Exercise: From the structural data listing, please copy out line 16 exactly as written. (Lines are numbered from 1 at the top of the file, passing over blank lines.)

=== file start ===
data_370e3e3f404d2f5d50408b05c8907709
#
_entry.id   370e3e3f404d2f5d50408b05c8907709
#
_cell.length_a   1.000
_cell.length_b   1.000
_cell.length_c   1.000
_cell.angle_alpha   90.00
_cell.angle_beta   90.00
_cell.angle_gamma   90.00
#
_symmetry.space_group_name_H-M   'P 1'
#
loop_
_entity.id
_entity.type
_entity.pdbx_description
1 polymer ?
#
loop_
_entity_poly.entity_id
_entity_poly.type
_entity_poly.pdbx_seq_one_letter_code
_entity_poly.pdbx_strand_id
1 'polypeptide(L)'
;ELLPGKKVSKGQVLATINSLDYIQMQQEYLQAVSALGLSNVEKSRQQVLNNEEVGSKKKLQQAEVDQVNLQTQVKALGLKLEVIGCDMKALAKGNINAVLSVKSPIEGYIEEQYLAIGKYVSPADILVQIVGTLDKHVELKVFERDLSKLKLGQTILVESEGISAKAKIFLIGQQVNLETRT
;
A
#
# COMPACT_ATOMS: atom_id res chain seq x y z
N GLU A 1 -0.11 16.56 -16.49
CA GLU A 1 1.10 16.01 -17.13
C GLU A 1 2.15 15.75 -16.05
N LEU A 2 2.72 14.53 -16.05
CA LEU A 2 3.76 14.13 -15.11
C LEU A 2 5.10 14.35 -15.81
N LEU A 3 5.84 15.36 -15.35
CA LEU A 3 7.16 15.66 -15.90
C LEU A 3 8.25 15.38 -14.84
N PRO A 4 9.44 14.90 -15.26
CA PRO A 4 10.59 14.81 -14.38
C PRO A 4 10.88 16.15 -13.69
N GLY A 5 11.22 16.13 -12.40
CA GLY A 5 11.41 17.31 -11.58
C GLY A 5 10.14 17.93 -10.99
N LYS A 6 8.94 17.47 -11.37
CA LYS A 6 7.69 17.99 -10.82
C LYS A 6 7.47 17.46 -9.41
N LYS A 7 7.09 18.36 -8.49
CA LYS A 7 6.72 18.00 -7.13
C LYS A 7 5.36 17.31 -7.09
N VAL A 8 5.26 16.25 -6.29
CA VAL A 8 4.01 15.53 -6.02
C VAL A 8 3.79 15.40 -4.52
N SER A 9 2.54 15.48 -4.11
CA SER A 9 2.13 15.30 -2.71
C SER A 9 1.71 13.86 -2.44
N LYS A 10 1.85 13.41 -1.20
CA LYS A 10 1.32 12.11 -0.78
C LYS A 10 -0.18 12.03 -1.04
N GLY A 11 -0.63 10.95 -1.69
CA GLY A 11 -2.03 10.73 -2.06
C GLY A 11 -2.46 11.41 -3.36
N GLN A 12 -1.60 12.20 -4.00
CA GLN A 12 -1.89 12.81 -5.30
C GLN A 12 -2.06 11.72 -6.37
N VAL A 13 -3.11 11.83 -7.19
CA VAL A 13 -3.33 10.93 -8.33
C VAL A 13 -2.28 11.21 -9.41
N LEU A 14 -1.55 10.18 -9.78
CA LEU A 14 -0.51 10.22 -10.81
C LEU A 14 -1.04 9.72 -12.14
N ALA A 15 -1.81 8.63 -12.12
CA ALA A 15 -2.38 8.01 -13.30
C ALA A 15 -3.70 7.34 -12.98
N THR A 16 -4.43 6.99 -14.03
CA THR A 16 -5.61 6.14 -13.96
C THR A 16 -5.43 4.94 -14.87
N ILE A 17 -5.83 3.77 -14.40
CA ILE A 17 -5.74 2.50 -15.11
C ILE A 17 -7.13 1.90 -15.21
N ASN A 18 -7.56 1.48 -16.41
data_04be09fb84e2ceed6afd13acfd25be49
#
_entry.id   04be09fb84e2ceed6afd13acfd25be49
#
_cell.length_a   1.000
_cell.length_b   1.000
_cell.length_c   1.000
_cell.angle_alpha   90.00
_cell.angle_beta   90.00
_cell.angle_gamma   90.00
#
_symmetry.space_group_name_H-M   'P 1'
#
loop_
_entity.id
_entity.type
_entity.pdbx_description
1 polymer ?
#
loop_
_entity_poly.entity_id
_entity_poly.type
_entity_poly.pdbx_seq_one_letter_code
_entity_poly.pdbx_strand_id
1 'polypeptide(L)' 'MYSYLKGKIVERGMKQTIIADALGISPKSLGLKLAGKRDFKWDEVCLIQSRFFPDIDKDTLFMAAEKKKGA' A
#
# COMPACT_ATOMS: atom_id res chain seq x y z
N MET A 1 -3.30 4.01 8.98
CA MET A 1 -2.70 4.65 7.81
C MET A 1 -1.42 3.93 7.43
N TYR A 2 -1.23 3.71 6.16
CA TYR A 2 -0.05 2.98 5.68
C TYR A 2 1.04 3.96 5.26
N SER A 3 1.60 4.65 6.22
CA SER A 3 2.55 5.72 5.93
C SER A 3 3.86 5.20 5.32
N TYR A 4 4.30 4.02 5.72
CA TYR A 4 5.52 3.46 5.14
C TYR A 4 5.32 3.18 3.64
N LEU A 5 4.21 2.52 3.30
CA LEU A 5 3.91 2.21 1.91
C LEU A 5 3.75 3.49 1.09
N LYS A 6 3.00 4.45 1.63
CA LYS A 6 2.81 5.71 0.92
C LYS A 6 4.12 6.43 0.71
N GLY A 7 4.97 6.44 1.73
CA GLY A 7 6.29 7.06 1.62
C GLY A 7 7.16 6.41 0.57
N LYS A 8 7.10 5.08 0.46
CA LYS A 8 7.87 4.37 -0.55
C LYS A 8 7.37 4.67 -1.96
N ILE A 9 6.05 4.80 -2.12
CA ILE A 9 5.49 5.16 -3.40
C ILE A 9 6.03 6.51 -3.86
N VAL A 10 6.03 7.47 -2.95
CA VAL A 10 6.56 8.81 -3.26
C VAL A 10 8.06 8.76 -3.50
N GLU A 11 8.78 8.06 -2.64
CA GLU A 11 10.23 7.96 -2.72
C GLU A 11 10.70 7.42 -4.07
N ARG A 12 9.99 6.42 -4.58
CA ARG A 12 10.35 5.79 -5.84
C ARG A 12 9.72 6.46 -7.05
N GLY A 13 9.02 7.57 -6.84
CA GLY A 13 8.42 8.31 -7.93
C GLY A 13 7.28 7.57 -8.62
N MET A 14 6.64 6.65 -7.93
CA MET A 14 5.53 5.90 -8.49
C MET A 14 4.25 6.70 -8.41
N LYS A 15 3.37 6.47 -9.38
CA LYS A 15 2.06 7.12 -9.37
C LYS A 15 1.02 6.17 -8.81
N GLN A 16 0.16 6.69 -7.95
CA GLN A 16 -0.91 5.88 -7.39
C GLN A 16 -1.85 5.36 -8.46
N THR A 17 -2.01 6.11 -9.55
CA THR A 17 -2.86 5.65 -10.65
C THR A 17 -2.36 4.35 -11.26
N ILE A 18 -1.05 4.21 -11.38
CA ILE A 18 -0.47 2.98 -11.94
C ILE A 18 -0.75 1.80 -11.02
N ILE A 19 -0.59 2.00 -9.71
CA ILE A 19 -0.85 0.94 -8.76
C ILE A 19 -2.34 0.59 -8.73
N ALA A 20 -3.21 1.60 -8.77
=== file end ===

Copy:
_entity.type